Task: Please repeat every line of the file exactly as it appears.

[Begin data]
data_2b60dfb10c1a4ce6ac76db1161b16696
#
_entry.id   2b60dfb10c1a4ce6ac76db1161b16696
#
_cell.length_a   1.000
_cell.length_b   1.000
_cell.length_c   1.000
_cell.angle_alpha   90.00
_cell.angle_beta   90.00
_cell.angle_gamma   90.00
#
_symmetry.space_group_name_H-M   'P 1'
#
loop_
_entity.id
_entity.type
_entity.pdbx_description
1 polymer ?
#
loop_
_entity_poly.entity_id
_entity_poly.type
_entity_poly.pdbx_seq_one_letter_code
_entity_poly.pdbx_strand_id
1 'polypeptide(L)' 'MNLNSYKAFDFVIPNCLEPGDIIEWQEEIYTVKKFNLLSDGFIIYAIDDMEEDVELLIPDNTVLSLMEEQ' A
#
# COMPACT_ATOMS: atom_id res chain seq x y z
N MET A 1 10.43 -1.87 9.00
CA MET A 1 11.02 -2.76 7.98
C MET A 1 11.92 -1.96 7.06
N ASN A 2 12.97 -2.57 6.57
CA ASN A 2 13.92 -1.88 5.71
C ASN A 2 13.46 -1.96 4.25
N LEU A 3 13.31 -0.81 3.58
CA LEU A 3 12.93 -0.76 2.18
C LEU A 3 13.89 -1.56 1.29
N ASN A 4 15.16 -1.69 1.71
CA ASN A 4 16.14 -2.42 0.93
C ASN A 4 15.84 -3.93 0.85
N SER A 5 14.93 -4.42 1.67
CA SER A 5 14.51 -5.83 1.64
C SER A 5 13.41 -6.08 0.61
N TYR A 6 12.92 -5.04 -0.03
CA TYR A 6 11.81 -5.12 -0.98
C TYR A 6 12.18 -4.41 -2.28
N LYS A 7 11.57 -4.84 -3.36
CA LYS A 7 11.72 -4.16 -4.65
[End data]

data_2b60dfb10c1a4ce6ac76db1161b16696
#
_entry.id   2b60dfb10c1a4ce6ac76db1161b16696
#
_cell.length_a   1.000
_cell.length_b   1.000
_cell.length_c   1.000
_cell.angle_alpha   90.00
_cell.angle_beta   90.00
_cell.angle_gamma   90.00
#
_symmetry.space_group_name_H-M   'P 1'
#
loop_
_entity.id
_entity.type
_entity.pdbx_description
1 polymer ?
#
loop_
_entity_poly.entity_id
_entity_poly.type
_entity_poly.pdbx_seq_one_letter_code
_entity_poly.pdbx_strand_id
1 'polypeptide(L)' 'MNLNSYKAFDFVIPNCLEPGDIIEWQEEIYTVKKFNLLSDGFIIYAIDDMEEDVELLIPDNTVLSLMEEQ' A
#
# COMPACT_ATOMS: atom_id res chain seq x y z
N MET A 1 10.43 -1.87 9.00
CA MET A 1 11.02 -2.76 7.98
C MET A 1 11.92 -1.96 7.06
N ASN A 2 12.97 -2.57 6.57
CA ASN A 2 13.92 -1.88 5.71
C ASN A 2 13.46 -1.96 4.25
N LEU A 3 13.31 -0.81 3.58
CA LEU A 3 12.93 -0.76 2.18
C LEU A 3 13.89 -1.56 1.29
N ASN A 4 15.16 -1.69 1.71
CA ASN A 4 16.14 -2.42 0.93
C ASN A 4 15.84 -3.93 0.85
N SER A 5 14.93 -4.42 1.67
CA SER A 5 14.51 -5.83 1.64
C SER A 5 13.41 -6.08 0.61
N TYR A 6 12.92 -5.04 -0.03
CA TYR A 6 11.81 -5.12 -0.98
C TYR A 6 12.18 -4.41 -2.28
N LYS A 7 11.57 -4.84 -3.36
CA LYS A 7 11.72 -4.16 -4.65